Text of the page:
ADANMA RAYMOND


How defying conventional wisdom might lead to unconventional success.

Founders have been told for years that to raise capital, they must be based in a major VC market like Silicon Valley, New York City, or Boston. A 2013 Harvard Business Review article blares, “Don’t Build Your Startup Outside of Silicon Valley,” for just one example. 

This advice went double for women and minority founders. The rationale: it’s slim pickings out there as it is if you’re from an under-represented group, so it makes sense to better your odds by focusing on the biggest markets. 

But with each year, the statistics around capital going to under-represented founders remain grim. The traditional markets aren’t supporting “non-traditional” founders, so perhaps, it’s time for these more diverse founders to shift their thinking – because smaller VC hubs can offer many advantages. 

Inequity Persists

The reality is that clustering in major markets hasn’t generated a gusher of VC money for diverse founders. Just 0.48% percent of all the VC funding in 2023 went to Black founders, data from Crunchbase shows. 

Women hardly fare any better, with around 2 percent of VC money raised in 2022. With 31 percent of startups having at least one woman founder, female founders’ VC support remains disproportionately low. In terms of deal counts, just under 6 percent of VC deals involved all-female founder teams, Harvard’s Kennedy School Women and Public Policy program found

When under-represented founders are given less capital to grow with – if any at all – they are set up for a steeper climb. A smaller early-stage round gives a startup less runway to aim high and impress funders the next time they seek to raise.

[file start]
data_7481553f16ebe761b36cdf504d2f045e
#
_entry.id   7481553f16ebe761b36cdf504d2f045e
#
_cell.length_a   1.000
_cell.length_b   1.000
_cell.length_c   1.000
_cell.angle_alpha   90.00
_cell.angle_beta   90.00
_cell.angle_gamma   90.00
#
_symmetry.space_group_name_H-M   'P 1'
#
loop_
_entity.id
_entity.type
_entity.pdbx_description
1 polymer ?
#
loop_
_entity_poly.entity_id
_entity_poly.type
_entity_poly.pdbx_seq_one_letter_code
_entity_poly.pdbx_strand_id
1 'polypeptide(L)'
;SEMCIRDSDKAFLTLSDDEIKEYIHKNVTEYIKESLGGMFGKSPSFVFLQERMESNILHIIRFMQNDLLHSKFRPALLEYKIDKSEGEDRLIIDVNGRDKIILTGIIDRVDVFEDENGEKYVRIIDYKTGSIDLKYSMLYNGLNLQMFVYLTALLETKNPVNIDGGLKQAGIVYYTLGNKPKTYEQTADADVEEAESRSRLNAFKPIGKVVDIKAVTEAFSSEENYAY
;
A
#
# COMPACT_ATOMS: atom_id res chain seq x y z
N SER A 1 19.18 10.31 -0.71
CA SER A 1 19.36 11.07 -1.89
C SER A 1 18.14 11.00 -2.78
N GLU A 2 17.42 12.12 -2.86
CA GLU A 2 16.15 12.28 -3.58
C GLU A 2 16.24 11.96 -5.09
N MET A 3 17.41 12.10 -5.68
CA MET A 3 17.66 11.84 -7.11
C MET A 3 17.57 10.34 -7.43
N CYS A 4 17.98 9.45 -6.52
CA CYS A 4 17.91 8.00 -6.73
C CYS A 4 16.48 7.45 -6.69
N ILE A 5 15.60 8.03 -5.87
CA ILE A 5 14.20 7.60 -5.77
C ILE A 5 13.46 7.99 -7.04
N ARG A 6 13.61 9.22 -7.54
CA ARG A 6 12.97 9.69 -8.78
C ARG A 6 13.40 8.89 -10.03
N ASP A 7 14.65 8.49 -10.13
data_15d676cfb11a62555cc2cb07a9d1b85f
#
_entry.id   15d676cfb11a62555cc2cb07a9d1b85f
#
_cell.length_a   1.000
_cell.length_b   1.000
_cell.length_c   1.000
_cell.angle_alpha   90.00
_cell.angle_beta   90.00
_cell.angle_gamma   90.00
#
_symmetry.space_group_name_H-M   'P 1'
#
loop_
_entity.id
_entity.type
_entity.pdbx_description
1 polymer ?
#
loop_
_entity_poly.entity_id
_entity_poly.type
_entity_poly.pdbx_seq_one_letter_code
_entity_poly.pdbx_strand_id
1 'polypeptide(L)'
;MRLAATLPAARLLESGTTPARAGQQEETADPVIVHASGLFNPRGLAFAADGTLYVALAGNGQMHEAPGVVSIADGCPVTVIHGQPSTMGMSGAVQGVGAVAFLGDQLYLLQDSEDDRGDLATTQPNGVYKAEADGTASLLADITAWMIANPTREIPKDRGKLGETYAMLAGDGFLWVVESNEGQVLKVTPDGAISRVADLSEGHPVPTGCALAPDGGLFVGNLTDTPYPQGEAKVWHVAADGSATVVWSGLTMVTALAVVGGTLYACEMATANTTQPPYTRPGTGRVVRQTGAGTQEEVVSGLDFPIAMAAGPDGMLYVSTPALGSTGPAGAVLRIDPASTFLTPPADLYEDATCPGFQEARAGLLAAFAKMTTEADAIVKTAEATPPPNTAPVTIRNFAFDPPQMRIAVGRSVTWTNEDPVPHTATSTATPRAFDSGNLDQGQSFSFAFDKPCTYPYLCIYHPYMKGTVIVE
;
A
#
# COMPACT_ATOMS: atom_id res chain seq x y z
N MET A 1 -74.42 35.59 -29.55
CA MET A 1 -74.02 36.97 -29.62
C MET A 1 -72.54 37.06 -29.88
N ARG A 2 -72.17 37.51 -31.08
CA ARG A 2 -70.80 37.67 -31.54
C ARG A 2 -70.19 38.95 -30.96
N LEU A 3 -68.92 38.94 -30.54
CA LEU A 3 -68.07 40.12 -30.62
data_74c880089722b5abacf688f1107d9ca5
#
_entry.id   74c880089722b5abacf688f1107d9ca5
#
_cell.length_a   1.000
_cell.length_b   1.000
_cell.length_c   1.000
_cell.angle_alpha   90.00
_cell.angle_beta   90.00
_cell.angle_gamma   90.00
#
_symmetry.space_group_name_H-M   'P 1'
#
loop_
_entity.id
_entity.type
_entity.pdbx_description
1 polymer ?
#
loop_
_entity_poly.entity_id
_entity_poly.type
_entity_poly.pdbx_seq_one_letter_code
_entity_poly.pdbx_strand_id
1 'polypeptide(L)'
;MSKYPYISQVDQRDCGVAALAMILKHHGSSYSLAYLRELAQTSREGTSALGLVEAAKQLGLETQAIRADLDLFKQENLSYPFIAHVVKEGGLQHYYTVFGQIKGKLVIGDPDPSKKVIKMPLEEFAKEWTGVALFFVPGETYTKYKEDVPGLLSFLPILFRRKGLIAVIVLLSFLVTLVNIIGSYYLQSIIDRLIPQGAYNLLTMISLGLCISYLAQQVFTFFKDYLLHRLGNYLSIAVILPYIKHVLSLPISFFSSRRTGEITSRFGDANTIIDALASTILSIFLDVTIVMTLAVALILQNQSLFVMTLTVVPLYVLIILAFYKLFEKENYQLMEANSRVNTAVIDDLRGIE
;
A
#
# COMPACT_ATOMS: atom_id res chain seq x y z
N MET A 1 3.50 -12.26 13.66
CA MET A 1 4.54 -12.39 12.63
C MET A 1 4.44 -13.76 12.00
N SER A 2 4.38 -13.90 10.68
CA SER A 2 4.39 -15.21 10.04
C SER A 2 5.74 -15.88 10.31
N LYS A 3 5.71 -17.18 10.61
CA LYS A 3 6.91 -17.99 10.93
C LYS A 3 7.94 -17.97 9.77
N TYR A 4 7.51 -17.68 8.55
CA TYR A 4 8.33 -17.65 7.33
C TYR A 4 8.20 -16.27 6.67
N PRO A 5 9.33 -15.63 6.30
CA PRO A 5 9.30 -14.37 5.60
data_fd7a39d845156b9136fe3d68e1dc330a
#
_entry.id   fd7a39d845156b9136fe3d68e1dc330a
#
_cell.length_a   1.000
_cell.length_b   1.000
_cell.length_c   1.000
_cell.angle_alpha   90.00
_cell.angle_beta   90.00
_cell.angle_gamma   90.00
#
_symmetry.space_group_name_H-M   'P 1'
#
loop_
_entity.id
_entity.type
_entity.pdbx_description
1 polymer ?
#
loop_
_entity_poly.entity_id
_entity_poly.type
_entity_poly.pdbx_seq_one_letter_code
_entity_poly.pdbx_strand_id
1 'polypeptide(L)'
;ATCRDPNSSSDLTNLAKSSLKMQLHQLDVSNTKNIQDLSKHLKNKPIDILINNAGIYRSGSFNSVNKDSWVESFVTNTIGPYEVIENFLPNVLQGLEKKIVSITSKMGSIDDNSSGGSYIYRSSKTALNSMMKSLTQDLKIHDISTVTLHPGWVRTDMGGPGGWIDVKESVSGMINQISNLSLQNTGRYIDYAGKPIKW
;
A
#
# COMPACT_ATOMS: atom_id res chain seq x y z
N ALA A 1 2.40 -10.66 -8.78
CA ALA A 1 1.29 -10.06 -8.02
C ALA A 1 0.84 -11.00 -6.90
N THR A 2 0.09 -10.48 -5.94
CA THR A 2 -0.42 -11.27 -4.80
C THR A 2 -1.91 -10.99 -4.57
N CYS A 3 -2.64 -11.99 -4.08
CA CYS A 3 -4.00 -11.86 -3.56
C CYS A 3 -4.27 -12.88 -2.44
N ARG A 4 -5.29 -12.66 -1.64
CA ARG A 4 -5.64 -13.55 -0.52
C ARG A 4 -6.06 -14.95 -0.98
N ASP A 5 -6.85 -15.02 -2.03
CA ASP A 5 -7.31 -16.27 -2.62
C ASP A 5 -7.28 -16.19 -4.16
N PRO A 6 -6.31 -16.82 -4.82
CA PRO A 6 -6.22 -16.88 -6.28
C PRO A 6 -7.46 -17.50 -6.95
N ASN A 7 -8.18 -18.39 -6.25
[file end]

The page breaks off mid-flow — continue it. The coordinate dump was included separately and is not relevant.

It’s clear that to date, the “top markets” aren’t doing enough to support diverse entrepreneurs. The major hubs aren’t inherently designed to consider different types of founders, and a reliance on pattern matching ignores who’s excluded from old-school patterns.

For founders left feeling overlooked and under-supported in Silicon Valley, there may be value in exploring elsewhere to find a home for your startup.

Why can choosing a second-tier or smaller VC hub work better for nontraditional founders? Let me count the ways: 

1. Lower cost of living

Let’s face it: none of the leading VC hubs are known for their affordability. Setting up shop in a market like Chicago or Atlanta may free up valuable resources to channel towards growth and top-notch talent.

Lower overhead also gives founders more breathing room while fundraising. If you’re in San Francisco, depending on raising your next round within a few months, you could lose it all if there’s a dip in venture activity. In a more affordable city, it’s easier to stretch your dollars if fundraising takes longer than you expect.